The spirit of an Irish revolutionary labor leader thrives
Story and photo by DEBORAH A. MILES
There is a saying about dying twice. The first is when you stop breathing, and the second time is when somebody says your name for the last time.
If that is true, then the spirit of an Irish patriot named James Connolly is alive and well in the graveyard of labor leaders. Even today, tributes continue to this man whose impact on the world labor movement and the struggle for an independent Ireland was monumental.
Although highly remembered for the Easter Rising in Ireland in 1916, he spent a few years in the United States. In Troy, NY, part of the Capital Region, he and his wife, Lillie, and their daughters, lived at 55 Ingalls Avenue. The girls joined other Troy children pulling wagons through the streets collecting and delivering collars at 50 cents a week. Connolly worked at the Metropolitan Insurance Company, but lost his job when hard times hit, and workers could not afford to pay the premiums.
The family moved to Newark, NJ. But during the seven years they lived in the U.S., Connolly was a member of the Socialist Labor Party of America, the Industrial Workers of the World (IWW), and founded the Irish Socialist Federation in New York.
They returned to Ireland in 1910, when Connolly became the right-hand man to fellow-syndicalist James Larkin in the Irish Transport and General Workers Union. In a 1911 census of Ireland, his occupation was listed as “organizer socialist party.”
He founded the Irish Citizens Army (ICA), a response to the 1913 Dublin Lockout.
His goal was to defend workers and strikers against the frequent brutality of the Dublin Metropolitan Police. His army consisted of only 250 people, but its goal soon became the establishment of an independent and socialist Irish nation. The ICA was a potent force, as it was well disciplined, trained and ideologically united.
With the outbreak of World War 1, Connolly became increasingly committed to fomenting an insurrection against British rule in Ireland. He gradually transformed from being a labor organizer into a military commander. He joined the Irish Republic Brotherhood Military Council, and was later appointed vice-president of the Irish Republic and commandant-general, Dublin Division, Irish Army.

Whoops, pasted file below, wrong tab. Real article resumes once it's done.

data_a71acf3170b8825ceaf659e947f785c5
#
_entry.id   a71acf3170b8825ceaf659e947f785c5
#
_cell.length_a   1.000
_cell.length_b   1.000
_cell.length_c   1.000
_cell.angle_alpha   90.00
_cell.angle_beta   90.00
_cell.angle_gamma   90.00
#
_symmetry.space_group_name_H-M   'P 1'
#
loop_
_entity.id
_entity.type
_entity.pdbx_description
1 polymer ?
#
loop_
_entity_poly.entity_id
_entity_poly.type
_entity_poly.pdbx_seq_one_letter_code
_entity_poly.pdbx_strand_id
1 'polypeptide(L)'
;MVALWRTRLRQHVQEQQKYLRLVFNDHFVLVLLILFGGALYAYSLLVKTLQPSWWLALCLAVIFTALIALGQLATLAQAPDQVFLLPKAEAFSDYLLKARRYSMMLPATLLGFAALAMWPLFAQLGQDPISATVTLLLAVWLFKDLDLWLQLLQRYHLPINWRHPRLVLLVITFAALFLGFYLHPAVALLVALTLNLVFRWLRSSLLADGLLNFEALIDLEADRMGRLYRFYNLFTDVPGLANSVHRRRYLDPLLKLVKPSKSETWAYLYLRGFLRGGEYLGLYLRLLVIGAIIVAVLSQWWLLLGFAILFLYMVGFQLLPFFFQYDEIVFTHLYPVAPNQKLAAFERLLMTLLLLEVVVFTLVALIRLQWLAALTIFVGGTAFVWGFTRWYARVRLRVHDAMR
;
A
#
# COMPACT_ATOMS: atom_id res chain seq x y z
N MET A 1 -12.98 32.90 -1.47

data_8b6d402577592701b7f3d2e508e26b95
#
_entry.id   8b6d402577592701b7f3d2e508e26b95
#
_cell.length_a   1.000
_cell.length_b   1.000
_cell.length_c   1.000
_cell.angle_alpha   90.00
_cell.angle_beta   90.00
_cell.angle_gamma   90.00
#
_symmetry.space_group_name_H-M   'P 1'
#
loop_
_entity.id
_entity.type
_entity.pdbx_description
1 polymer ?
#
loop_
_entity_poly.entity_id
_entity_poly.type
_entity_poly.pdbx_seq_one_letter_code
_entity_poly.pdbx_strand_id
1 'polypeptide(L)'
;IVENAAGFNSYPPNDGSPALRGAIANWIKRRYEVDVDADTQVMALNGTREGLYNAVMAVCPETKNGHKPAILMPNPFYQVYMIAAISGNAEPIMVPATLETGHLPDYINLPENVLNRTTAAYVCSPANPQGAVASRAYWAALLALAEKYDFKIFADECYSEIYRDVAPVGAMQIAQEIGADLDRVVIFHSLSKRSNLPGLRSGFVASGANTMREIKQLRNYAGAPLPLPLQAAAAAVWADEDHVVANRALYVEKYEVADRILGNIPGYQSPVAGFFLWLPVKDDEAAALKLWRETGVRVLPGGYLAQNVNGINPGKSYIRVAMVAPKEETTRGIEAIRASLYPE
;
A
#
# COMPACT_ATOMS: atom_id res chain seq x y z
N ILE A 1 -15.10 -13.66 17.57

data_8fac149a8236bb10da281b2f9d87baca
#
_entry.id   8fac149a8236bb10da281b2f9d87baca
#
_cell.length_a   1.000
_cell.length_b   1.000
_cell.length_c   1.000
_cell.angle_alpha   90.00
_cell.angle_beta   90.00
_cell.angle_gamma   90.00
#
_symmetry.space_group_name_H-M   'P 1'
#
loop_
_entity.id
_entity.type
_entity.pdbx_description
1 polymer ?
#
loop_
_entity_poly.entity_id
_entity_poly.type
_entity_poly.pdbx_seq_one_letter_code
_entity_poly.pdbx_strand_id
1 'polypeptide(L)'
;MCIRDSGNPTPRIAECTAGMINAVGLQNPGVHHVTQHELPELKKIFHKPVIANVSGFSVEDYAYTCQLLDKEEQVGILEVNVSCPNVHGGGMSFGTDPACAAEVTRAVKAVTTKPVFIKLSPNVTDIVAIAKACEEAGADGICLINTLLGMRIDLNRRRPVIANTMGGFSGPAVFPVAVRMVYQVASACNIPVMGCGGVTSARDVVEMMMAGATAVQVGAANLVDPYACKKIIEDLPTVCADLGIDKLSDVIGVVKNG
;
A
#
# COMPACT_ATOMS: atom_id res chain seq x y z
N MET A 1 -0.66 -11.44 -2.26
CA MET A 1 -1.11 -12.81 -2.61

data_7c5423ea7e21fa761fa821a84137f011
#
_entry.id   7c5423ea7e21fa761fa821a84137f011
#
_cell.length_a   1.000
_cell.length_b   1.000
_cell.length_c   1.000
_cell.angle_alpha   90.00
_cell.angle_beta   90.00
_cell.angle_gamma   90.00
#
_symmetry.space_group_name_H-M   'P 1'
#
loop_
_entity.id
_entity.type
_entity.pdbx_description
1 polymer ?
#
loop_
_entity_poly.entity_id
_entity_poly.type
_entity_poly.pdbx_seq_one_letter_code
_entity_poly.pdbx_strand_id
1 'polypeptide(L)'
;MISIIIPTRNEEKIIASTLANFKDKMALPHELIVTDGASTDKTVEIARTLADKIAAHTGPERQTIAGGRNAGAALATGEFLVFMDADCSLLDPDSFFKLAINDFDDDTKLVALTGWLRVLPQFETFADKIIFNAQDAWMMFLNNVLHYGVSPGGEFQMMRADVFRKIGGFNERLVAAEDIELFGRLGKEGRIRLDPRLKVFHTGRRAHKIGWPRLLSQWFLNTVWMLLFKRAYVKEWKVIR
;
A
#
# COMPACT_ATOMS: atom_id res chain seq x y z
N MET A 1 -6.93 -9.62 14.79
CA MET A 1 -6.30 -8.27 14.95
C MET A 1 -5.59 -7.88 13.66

The Easter Rising occurred April 24, 1916, when Connolly led his troops from Liberty Hall, his headquarters, to the General Post Office where military operations transpired throughout the week. He planned strategies for his brigade, nine of whom died during the fight. He took constant risks himself, even after being severely wounded. He was known to be the guiding brain of the resistance.
On April 29, he no longer could bear to see his men burn to death. He was taken to the Red Cross Hospital at Dublin Castle, where he signed a surrender order on behalf of the ICA.
Connolly, whose leadership in the Easter Rising was formidable, was court-martialed and sentenced to death by a firing squad. At his trial he read a statement: “The cause of Irish freedom is safe, as long as, Irishmen are ready to die endeavoring to win.”
Connolly had been so badly injured, he was unable to stand in front of the firing squad. He was carried to a prison courtyard on a stretcher, and shot while being tied to a chair, at the age of 47. His body, along with other leaders, was placed in a mass grave without a coffin.
There is a statue of Connolly in Dublin, outside of Liberty Hall. Another statue stands in Union Park in Chicago, near the offices of the IWW. And there is a bust of Connolly in Troy, in the park behind the statue of Uncle Sam. He was an inspiration to John Lennon who used Connolly’s quote, “The female is the slave of the slave,” in a song. Connolly Station, one of the two main railroad stations in Dublin, and Connolly Hospital in Blanchardstown, are also named in his honor.
A documentary film is currently in production and is being filmed in Troy, and will shed new light on Connolly’s years in the Collar City. It is being directed by screenwriter Denis Foley.
Undoubtedly, Connolly’s name will be spoken for a long, long time.
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